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10 Things to Avoid in Morocco

by | Jul 8, 2022 | to Avoid in Morocco | 0 comments

Like any certain cultural group, Moroccans have their rules of conduct to follow and taboos to avoid. If you don’t want to offend Moroccans, especially the authorities, there are certain things you might want to avoid. 

While Morocco is relatively more liberal than many other countries in the region, one has to avoid making mistakes that might make the locals outraged or offended by any means. Certain topics related to creed and sex tend to have an extra notch of controversy in Morocco. So, It’s better to reserve certain opinions for oneself. 

Other than topics that you probably don’t want to delve into, things to avoid in Morocco include simple rules of conduct to follow if you want to have a great vacation in Morocco. 

So, let’s get into our list of the Top 10 Things To Avoid in Morocco.

1. Avoid Taboo Subjects in Morocco

Morocco certainly has no shortage of gender and comparative religion awareness. However, you don’t usually find people casually discussing such topics and feeling comfortable.  

There are mainly three categories of taboo subjects that you often find regular Moroccans don’t want to talk about: Religion, Sex, and the Monarchy.

Let’s start with religion. 

The status quo religion of Morocco is Sunni Islam. Most Moroccans don’t go beyond what’s prescribed by the sunna of Prophet Muhammed (his rules of conduct) and the Holy Quran. A minority of Moroccans follow a more Sufi approach to Islam, but these people are only a few and far between.

So, for a regular Moroccan, anything you say that tries to discredit the Prophet Muhammed or the Quran is practically a sin against Islam and Muslims. 

The government also doesn’t appreciate any sort of religious discourse that’s against Islam or tries to discredit the faith. While you have the complete freedom to practice any religion you want in Morocco, it’s a crime to try to convert a Muslim in Morocco or promote your religion. It’s not uncommon for the authorities not to allow you to have an Arabic copy of the Holy Bible or any canonical text of major world religion.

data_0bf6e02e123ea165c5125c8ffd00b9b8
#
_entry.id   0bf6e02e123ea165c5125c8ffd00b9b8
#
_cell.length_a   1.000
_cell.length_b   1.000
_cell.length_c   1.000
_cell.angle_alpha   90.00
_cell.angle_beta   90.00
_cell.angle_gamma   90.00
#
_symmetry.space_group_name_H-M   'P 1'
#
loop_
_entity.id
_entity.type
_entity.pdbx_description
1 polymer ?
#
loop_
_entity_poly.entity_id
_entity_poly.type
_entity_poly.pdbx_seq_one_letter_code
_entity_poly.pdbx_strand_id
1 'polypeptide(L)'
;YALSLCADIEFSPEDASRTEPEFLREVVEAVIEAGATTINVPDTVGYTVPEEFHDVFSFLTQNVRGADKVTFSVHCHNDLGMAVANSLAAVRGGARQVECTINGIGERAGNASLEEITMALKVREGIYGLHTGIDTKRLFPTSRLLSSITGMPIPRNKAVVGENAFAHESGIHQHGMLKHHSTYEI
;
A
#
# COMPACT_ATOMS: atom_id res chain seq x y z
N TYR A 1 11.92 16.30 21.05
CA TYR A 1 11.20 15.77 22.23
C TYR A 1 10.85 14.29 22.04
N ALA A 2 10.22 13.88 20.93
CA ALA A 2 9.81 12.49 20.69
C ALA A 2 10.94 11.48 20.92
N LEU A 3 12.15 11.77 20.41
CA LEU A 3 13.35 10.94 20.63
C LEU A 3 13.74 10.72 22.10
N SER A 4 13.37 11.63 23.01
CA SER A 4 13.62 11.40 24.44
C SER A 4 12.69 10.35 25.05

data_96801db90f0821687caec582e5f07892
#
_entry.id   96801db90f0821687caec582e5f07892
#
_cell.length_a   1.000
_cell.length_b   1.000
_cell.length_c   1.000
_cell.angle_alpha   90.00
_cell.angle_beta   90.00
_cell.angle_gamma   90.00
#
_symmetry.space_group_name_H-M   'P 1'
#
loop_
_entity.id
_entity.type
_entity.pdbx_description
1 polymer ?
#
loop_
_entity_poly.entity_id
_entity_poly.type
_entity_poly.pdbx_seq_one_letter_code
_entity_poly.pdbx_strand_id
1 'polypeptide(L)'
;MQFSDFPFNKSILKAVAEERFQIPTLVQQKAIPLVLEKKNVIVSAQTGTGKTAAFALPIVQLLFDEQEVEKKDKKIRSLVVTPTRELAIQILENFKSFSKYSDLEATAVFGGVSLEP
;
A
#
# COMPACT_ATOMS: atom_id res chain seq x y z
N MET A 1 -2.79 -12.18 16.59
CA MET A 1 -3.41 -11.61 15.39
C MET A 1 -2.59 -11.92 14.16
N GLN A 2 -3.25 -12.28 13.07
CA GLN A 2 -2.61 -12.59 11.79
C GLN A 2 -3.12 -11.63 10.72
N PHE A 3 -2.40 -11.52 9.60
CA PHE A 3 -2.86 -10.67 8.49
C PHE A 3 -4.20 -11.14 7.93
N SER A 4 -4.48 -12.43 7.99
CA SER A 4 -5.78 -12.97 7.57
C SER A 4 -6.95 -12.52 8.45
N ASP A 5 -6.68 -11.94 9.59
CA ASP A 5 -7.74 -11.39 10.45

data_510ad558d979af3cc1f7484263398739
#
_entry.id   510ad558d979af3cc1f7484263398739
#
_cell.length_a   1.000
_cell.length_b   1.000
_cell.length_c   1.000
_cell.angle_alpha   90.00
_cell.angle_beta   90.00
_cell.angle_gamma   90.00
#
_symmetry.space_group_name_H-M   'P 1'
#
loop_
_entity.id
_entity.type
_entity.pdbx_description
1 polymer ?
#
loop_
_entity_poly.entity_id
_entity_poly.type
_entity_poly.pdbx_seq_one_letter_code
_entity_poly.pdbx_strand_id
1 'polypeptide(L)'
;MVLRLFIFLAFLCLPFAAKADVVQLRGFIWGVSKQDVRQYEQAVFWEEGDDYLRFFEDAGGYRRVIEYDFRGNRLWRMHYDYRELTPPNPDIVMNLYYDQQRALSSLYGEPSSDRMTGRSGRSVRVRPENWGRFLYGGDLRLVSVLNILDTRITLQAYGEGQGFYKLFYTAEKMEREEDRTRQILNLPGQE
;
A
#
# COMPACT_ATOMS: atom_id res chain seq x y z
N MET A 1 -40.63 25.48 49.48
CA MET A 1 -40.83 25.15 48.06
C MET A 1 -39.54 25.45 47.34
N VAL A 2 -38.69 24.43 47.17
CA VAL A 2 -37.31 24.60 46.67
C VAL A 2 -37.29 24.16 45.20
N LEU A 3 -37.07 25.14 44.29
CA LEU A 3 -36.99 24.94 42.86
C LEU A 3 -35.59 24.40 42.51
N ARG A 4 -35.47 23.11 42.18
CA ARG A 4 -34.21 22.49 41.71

Taboo Sex Subjects in Morocco

Anything that’s not heterosexual is taboo for most Moroccans. Sex is often a subject that many Moroccans like to talk about, especially young males. You can talk about heterosexual relations and even have fun doing so. Moroccans have tons of jokes about the soldier’s wife who cheats on him when he leaves home that often get graphic. 

However, the moment you start talking about “irregular” sex in front of Moroccans, you’re risking making the conversation unbearable. Topics like incest, gay marriage, pedophilia, sexual transformation, and all sorts of stuff that we can’t talk about here are often frowned upon in Morocco. 

So, don’t expect Moroccans to not address you with your preferred pronoun unless it’s a close friend. If you subscribe to any community based on things you do in bed that are not regular intercourse, you probably would want to keep that to yourself and your friends. 

The Monarchy is a No-touch Zone

A popular belief among Moroccans is that the monarchy is good, and anything wrong that happens in politics is to be blamed on the elected government. Bashing the Prime Minister is the norm in Morocco. However, no one dares to say anything negative about the monarchy.

Generally speaking, the Moroccan King Mohammed VI is very loved among his people. The King goes to great lengths to make the situation better for everyone. The ones to be blamed for social and economic issues in the country are the elected government.